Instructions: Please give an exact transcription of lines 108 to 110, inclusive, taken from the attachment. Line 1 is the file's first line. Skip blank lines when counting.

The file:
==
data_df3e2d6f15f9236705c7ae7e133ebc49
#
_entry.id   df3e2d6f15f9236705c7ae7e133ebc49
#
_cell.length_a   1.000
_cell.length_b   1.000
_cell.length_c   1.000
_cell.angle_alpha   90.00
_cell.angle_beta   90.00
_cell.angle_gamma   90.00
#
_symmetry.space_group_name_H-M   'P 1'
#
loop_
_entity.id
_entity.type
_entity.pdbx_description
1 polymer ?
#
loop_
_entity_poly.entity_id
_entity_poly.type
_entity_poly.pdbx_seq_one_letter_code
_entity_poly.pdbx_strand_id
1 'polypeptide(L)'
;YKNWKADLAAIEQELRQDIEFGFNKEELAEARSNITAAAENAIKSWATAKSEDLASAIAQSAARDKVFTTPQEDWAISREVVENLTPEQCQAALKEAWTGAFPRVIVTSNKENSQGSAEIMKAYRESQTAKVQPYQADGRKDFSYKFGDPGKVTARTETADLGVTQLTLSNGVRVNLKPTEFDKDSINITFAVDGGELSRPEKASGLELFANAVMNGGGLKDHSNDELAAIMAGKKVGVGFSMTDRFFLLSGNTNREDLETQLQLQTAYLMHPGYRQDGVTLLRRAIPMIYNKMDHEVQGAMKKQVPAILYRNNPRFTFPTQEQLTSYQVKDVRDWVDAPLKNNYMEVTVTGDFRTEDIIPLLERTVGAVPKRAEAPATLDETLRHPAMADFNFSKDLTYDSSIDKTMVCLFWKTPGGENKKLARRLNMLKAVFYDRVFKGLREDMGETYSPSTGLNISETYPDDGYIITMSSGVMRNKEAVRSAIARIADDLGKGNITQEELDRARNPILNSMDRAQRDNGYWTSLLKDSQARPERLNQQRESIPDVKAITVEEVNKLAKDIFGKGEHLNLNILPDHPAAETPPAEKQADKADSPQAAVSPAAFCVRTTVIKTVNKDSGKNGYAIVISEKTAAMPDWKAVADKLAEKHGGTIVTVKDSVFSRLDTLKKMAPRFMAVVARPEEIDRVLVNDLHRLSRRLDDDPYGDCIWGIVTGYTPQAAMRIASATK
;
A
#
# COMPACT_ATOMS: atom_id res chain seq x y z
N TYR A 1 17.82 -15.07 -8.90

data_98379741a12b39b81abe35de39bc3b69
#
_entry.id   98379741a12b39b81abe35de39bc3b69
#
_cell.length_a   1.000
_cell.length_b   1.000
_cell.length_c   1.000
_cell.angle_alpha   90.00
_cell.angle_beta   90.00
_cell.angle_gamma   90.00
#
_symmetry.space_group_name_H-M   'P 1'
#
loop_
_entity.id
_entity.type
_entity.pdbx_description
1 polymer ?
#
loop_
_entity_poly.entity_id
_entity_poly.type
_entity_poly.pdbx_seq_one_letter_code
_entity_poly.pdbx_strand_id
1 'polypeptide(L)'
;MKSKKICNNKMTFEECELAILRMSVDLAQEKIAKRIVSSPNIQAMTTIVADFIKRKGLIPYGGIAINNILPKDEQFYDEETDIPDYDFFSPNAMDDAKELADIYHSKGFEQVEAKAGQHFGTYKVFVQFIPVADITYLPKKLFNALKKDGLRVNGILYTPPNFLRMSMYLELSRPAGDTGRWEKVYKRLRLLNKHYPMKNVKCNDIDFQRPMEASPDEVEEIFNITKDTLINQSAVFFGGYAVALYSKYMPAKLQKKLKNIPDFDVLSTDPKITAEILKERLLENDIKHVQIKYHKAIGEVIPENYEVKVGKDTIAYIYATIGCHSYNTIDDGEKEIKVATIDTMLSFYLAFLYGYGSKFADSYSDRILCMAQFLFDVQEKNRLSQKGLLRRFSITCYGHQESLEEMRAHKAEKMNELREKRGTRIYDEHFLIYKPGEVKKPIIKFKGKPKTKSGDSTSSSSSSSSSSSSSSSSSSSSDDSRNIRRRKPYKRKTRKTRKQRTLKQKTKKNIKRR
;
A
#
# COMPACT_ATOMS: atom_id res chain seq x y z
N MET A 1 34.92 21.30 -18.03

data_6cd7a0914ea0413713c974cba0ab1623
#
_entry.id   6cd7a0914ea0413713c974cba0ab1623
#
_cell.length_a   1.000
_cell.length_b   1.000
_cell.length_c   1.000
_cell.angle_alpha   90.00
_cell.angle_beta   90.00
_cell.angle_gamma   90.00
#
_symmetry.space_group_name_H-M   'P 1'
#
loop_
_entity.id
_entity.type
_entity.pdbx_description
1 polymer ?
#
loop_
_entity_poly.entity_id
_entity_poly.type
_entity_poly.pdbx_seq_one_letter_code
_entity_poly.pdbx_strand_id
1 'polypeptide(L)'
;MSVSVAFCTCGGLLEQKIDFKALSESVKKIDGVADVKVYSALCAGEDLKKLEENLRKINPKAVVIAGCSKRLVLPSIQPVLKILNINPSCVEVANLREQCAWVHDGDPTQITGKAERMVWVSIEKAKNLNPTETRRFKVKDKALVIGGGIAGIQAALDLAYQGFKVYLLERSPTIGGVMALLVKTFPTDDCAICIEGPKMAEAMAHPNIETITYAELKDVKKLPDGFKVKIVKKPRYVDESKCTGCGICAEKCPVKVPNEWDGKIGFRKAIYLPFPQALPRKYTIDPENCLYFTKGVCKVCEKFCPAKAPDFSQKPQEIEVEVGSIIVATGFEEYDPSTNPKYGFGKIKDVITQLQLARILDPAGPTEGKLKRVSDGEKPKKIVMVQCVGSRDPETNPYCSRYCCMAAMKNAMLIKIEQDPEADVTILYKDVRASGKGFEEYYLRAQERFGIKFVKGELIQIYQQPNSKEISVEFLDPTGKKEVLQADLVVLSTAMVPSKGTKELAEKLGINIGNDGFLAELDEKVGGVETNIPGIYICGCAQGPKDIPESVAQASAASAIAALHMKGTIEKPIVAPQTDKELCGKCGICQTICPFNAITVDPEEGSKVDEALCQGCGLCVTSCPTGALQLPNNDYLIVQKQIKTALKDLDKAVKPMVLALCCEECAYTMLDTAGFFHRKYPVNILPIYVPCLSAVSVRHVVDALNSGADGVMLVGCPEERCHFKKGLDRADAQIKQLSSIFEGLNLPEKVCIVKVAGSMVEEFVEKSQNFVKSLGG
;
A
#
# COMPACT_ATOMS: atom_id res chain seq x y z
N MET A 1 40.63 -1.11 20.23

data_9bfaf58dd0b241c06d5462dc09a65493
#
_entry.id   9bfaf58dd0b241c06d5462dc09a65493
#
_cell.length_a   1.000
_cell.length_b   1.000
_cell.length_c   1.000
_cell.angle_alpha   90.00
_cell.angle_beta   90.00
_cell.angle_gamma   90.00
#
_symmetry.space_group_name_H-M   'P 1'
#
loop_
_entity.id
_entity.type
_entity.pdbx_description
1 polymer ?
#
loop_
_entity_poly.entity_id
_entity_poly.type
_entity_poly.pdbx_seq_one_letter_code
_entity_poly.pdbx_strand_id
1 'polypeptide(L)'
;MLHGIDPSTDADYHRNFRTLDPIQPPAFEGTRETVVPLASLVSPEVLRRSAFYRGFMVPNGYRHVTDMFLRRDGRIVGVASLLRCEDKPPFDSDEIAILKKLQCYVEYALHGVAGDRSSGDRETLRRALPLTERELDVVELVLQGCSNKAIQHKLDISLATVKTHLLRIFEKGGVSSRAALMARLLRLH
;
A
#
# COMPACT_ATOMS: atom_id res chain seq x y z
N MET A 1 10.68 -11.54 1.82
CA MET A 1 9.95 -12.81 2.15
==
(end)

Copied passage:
_entity.id
_entity.type
_entity.pdbx_description